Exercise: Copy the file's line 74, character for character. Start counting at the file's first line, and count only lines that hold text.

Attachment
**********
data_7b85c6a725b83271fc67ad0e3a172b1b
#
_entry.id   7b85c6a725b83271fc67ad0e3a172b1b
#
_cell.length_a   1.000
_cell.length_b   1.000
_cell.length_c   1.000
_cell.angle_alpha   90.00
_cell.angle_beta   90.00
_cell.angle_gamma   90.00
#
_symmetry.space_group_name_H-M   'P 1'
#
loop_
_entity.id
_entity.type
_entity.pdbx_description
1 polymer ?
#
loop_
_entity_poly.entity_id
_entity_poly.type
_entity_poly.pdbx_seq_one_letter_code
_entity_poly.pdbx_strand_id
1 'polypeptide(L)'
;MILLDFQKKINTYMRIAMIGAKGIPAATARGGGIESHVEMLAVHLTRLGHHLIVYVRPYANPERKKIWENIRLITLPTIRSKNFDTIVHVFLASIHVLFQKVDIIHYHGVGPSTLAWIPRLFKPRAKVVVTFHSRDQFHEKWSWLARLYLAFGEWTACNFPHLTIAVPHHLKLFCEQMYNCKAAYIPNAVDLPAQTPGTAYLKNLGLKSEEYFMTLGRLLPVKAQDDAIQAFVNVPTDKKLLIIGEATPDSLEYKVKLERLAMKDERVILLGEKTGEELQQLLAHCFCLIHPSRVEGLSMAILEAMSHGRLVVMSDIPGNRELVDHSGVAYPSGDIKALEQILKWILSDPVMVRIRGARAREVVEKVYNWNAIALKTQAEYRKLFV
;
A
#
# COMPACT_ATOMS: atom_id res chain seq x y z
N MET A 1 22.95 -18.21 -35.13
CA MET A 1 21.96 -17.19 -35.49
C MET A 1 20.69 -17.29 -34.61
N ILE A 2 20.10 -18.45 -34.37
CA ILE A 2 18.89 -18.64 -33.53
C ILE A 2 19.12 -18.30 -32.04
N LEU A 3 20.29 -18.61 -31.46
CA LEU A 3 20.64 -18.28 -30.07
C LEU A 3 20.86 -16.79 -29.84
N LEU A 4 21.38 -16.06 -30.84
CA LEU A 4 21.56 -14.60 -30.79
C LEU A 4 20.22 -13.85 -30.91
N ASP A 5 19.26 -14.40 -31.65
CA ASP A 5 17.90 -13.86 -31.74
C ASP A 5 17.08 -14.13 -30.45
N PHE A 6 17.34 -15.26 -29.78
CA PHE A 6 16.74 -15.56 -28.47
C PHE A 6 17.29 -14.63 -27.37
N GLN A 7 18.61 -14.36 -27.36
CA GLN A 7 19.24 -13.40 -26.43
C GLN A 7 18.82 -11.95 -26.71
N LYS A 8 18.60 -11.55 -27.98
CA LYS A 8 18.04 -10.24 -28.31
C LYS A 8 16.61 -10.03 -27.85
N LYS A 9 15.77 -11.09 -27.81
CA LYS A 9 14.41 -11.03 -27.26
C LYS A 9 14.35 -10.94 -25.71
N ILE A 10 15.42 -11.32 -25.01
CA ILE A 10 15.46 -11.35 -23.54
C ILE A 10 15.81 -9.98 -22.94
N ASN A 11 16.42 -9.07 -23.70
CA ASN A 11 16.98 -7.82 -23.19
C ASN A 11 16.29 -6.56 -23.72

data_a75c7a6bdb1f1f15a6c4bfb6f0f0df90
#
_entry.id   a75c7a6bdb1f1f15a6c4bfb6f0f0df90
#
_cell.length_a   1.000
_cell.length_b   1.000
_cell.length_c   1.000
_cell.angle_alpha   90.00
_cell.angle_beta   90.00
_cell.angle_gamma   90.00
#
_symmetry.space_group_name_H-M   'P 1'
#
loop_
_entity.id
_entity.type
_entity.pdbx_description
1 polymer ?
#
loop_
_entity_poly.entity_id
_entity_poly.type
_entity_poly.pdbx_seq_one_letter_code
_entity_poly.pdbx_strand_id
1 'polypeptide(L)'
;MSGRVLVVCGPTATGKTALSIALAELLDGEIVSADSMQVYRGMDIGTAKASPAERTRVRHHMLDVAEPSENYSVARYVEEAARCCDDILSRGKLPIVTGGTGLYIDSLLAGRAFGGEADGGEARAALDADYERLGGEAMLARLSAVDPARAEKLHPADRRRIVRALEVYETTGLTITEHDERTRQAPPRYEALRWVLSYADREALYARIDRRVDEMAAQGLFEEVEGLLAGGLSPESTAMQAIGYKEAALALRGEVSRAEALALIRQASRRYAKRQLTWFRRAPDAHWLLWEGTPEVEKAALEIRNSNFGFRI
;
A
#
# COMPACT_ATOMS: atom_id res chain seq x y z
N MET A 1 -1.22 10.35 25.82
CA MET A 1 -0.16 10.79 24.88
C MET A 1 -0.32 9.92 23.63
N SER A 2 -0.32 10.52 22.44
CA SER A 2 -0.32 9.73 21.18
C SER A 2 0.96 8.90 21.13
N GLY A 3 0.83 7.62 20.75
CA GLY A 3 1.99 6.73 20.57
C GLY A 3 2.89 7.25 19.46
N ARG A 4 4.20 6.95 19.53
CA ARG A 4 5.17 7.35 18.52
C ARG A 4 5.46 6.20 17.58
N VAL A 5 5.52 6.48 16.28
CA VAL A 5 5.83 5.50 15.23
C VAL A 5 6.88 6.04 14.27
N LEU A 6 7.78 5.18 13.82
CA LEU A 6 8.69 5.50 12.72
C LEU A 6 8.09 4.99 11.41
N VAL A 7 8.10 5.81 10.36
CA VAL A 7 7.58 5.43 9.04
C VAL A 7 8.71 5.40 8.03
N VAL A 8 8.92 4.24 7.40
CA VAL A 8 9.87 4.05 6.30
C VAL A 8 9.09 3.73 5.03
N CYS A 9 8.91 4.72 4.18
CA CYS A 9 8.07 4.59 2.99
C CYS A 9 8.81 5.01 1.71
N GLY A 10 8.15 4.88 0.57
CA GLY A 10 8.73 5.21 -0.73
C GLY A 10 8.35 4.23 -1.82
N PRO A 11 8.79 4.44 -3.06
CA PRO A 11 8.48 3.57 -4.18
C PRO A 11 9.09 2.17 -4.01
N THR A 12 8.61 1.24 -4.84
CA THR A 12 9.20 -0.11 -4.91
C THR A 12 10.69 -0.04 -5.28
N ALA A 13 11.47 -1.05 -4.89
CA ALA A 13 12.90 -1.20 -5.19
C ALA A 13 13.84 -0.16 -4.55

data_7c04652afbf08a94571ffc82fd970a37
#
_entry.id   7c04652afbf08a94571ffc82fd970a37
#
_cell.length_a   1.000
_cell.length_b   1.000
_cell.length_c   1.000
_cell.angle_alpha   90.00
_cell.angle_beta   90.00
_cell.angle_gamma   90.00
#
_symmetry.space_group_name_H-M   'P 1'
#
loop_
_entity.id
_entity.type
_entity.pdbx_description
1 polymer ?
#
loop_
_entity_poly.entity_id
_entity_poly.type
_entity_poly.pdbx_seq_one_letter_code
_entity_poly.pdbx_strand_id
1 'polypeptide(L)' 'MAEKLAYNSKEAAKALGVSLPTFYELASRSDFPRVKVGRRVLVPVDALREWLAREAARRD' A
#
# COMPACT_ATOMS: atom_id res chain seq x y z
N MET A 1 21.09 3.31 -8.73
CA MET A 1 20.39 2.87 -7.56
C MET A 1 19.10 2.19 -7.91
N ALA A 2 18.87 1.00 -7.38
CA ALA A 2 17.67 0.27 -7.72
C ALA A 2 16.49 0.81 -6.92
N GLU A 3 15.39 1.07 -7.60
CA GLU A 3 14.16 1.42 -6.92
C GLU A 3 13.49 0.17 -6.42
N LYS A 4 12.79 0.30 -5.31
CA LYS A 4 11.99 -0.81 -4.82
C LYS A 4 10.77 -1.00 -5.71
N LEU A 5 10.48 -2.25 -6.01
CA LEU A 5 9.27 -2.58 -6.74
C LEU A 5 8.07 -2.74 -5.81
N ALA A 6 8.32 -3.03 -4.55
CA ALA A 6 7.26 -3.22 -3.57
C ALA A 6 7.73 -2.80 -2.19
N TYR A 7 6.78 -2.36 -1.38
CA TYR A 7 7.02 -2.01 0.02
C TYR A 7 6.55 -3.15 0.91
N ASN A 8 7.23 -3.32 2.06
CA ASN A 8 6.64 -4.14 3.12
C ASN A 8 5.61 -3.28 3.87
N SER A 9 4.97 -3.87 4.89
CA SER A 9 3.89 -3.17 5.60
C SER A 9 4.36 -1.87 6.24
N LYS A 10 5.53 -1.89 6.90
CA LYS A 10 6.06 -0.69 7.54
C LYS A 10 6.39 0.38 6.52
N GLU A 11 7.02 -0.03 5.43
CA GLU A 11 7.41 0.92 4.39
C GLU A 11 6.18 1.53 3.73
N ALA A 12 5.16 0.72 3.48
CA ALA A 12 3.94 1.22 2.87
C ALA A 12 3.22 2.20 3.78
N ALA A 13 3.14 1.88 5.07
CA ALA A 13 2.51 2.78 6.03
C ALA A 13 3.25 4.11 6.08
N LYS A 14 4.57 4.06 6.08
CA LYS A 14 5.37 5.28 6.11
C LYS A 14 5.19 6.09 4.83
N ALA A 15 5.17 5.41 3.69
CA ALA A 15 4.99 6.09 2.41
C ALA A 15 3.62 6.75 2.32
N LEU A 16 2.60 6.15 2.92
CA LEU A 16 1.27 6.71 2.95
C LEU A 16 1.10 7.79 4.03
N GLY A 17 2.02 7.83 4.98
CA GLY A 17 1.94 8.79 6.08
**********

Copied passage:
#